"Sarabjit had reportedly completed his sentence and had received a condonation of his death sentence, as its execution had been delayed for too long. We are given to understand that he was due to be released but held back in Pakistan as a retaliatory gesture," Advani said.
The NDA alleged that Sarabjit's murder could not have taken place without "official connivance" in the Lahore jail and at least, some authorities were involved.
"What distresses us very greatly is the inaction of the Government of India, the Ministry of External Affairs and the officials concerned of not having constantly monitored this case... We are persuaded to emphasise this because we hold that our government's inaction in this case cannot be condoned. They owe the country an explanation and an apology," Advani said.
On the "unilateral and forceful Chinese occupation" in Ladakh, the NDA expressed concern that this may escalate into a 1962-like situation when there were similar incursions before it turned into a full-blown war.
"Government and the Prime Minister have repeatedly announced that this is a 'localised' incident. May we submit this would tantamount to a disingenuous evasion of government's responsibility?" Advani said.
"We would like to remind the government that silent acquiescence in the face of fait-accompli, whether of Pakistan or China is unforgivable pusillanimity. This is simply not acceptable," the NDA memorandum said.
Opposition parties submitted to the President that just because the Line of Actual Control (LAC) is undefined does not mean China can give it a unilateral physical definition through unilateral and forceful occupation.
Terming this as unacceptable, the NDA said, "This manner of unilateral 'localised' actions, resulting in seizure of land, amounts to giving a forcible and physical definition to the LAC."
The NDA leaders maintained that the "arbitrary and unilateral breach" by China cannot be viewed as normal conduct.
"It is violative of agreed principles governing the conduct of forces of China in respect of the LAC," the memorandum said.
NDA also emphasised on the need for recalling a resolution adopted by both Houses of Parliament in November, 1962.
"The government must govern, or it must go," the NDA said.
Advani insisted that the government should clarify both the Sarabjit case and the Chinese intrusions in Parliament next week.
"Is it true that Sarabjit should have been released as he had completed his life sentence?" Advani said, adding the NDA hopes government will give a response in Parliament on this issue.
BJP president Rajnath Singh pointed out to Mukherjee that before 2010 army was deployed in the Ladakh region where these incursions are taking place.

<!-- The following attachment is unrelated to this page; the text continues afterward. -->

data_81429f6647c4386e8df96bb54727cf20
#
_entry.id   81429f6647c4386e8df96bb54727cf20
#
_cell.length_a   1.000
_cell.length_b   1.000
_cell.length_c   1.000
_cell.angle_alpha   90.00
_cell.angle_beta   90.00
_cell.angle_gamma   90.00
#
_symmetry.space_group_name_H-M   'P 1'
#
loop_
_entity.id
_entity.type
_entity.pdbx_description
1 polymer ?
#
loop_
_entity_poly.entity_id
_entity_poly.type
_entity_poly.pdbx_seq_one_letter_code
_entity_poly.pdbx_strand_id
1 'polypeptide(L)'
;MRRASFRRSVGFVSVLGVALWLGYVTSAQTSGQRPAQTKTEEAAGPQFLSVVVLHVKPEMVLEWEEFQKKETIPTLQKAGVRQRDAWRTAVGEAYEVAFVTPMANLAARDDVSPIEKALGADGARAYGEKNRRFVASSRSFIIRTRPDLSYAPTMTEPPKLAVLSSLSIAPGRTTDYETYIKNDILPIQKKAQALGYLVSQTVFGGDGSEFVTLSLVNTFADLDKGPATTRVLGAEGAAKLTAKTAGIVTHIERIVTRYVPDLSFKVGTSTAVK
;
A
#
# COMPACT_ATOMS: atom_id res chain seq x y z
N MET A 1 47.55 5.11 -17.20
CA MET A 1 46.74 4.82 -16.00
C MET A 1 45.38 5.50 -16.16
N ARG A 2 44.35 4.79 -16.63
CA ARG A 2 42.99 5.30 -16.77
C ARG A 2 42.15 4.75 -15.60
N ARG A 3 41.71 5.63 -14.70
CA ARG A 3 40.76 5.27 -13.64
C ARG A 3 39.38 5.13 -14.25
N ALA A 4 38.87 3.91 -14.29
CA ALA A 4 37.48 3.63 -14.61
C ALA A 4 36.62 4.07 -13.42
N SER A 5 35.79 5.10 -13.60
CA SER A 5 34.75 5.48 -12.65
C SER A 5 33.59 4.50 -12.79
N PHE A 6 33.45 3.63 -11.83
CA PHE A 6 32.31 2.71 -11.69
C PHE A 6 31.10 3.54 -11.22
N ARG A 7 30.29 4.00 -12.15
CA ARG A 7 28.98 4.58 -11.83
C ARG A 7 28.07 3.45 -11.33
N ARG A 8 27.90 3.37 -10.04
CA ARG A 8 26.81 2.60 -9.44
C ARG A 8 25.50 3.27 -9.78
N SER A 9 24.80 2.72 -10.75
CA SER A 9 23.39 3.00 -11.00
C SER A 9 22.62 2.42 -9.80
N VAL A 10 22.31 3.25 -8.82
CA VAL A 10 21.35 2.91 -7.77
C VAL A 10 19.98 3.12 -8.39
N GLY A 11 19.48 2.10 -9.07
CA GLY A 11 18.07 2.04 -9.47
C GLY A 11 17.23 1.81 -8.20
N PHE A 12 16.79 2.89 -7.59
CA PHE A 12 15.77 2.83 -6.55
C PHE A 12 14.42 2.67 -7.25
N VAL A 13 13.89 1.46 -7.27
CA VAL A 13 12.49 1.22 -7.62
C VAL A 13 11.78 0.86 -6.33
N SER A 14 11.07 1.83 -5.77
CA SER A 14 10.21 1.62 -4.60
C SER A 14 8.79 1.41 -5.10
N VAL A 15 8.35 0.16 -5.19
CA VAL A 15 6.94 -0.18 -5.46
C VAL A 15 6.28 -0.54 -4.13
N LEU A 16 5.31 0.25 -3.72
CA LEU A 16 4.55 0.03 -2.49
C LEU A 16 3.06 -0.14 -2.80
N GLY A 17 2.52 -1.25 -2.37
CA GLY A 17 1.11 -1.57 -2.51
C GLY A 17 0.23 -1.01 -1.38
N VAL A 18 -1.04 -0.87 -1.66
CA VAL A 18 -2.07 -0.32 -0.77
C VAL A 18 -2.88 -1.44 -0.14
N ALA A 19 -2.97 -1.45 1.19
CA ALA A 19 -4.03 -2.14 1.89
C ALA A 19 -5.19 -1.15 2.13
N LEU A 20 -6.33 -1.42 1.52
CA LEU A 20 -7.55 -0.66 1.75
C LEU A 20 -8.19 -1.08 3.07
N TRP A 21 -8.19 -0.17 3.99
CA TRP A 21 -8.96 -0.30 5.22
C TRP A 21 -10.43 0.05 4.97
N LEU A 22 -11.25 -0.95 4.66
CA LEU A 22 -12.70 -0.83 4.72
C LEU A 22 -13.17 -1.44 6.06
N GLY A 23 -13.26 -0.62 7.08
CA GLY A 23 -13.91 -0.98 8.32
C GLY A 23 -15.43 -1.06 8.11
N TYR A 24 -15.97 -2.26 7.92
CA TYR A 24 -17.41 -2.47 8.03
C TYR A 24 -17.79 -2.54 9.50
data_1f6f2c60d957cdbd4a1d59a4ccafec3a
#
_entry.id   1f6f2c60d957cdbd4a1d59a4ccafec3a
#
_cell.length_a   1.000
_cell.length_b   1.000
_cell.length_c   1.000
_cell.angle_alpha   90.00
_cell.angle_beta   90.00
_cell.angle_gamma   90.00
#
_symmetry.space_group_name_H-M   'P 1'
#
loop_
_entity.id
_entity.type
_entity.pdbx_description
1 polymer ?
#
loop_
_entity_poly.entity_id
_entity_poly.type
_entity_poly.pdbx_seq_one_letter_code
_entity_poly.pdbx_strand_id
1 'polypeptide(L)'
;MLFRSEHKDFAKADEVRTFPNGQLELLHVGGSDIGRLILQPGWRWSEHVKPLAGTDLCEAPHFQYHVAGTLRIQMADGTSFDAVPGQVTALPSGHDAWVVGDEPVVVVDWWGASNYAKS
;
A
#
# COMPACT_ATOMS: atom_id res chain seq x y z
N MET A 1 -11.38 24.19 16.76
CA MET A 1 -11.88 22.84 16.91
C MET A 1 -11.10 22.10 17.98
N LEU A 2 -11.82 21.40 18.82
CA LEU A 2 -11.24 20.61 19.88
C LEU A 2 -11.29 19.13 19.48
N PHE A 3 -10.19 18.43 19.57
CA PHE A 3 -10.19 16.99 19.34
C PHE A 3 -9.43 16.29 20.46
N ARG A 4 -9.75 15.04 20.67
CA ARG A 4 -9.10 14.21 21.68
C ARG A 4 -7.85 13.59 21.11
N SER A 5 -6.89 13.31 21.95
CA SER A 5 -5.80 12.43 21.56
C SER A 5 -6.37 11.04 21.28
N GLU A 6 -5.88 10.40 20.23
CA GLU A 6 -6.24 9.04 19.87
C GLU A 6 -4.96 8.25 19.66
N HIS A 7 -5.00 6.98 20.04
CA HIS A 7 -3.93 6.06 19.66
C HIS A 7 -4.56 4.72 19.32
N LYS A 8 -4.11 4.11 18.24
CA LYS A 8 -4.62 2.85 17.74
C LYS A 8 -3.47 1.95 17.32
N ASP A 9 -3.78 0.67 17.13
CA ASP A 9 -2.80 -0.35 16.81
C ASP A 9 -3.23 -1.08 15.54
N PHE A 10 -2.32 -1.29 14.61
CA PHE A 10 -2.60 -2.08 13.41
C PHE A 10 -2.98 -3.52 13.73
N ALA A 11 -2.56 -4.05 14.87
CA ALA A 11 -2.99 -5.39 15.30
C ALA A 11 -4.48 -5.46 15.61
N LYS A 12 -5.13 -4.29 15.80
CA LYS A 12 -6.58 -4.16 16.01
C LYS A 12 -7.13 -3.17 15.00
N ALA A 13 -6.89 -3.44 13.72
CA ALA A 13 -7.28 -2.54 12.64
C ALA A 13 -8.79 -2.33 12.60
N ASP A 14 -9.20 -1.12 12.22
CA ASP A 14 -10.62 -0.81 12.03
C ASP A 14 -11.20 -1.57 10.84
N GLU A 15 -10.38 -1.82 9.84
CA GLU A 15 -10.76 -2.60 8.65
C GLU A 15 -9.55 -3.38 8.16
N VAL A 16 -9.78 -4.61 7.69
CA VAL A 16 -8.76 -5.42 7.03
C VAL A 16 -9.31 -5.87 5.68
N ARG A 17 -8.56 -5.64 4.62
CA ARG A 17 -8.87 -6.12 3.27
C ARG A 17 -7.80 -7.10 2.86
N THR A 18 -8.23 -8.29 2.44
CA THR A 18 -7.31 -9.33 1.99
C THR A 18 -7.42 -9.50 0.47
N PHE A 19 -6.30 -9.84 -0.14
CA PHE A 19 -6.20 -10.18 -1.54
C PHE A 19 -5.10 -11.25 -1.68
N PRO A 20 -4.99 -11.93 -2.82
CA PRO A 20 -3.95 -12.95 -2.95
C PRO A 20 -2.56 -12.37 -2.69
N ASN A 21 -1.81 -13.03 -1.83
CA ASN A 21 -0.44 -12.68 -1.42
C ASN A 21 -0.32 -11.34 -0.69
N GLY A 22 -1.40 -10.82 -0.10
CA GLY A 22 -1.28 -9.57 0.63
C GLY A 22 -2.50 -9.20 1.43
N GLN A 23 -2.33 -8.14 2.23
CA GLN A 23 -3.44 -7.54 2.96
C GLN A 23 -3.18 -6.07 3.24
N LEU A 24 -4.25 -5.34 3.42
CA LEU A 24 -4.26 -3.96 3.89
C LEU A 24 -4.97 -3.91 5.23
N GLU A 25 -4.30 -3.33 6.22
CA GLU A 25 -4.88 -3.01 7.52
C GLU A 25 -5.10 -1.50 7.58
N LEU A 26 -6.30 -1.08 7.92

He requested that India should revert to the 2010 position and again post the army in the region. He also told Mukherjee that External Affairs Minister Salman Khurshid should cancel his proposed visit to China on May 9.
Posted by Tarun Vijay at 12:30 AM
Monday, April 29, 2013
Last updated on: April 29, 2013 08:44 IST
Whether Salman Khurshid goes to Beijing [ Images ] or cancels the trip, the Chinese won’t return from their present, newly occupied position, says Tarun Vijay.
I agree that the Chinese incursion issue must not be hyped and efforts should be made to find a diplomatic resolution.
I also agree that, in a moment of national crisis, no politics should be played. The government’s efforts to safeguard the nation’s boundaries should get unanimous support.
It helps to boost the morale of the armed forces who are facing a hostile situation in a very uncharitable terrain. They are our sons, brothers and daughters. They belong to us. They are us.
In a moment of filmi frenzy, we shouldn’t forget that they listen to and read what we say and write.
India [ Images ] must behave as one unit instead of creating scenes of street fights during such crises. And I am proud to say, we have always shown the ability to do so; whether it was 1962 or Kargil [ Images ]. Secondly, 2013 is not 1962.
We are much stronger, people are much more aware and the soldier is prepared to win a war against the Chinese if the situation reaches that point.
But a war is not won by comparing the list of nuclear bombs and other arsenal with the enemy. Wars are won in the minds of those who have an unflinching commitment to their motherland and a decisive fire in their heart to punish the wrongdoer foe. The most significant fuel of this victory is the ruling political power’s support and leadership, which must not dither midway. That is exactly the problem today. One remembers Indira Gandhi [ Images ] and Atal Bihari Vajpayee [ Images ], who had resolutely stood behind their armed forces with a steel spine and given the go-ahead that brought the honour of victory to the nation. The Ladakh issue will be resolved, but the political mishandling of the incident has cost us very dear.
There are strong suspicions that certain external factors have worked hard to make the matter look graver -- almost as if an aggression has taken place -- to incite an exchange of fire between the two forces at Ladakh.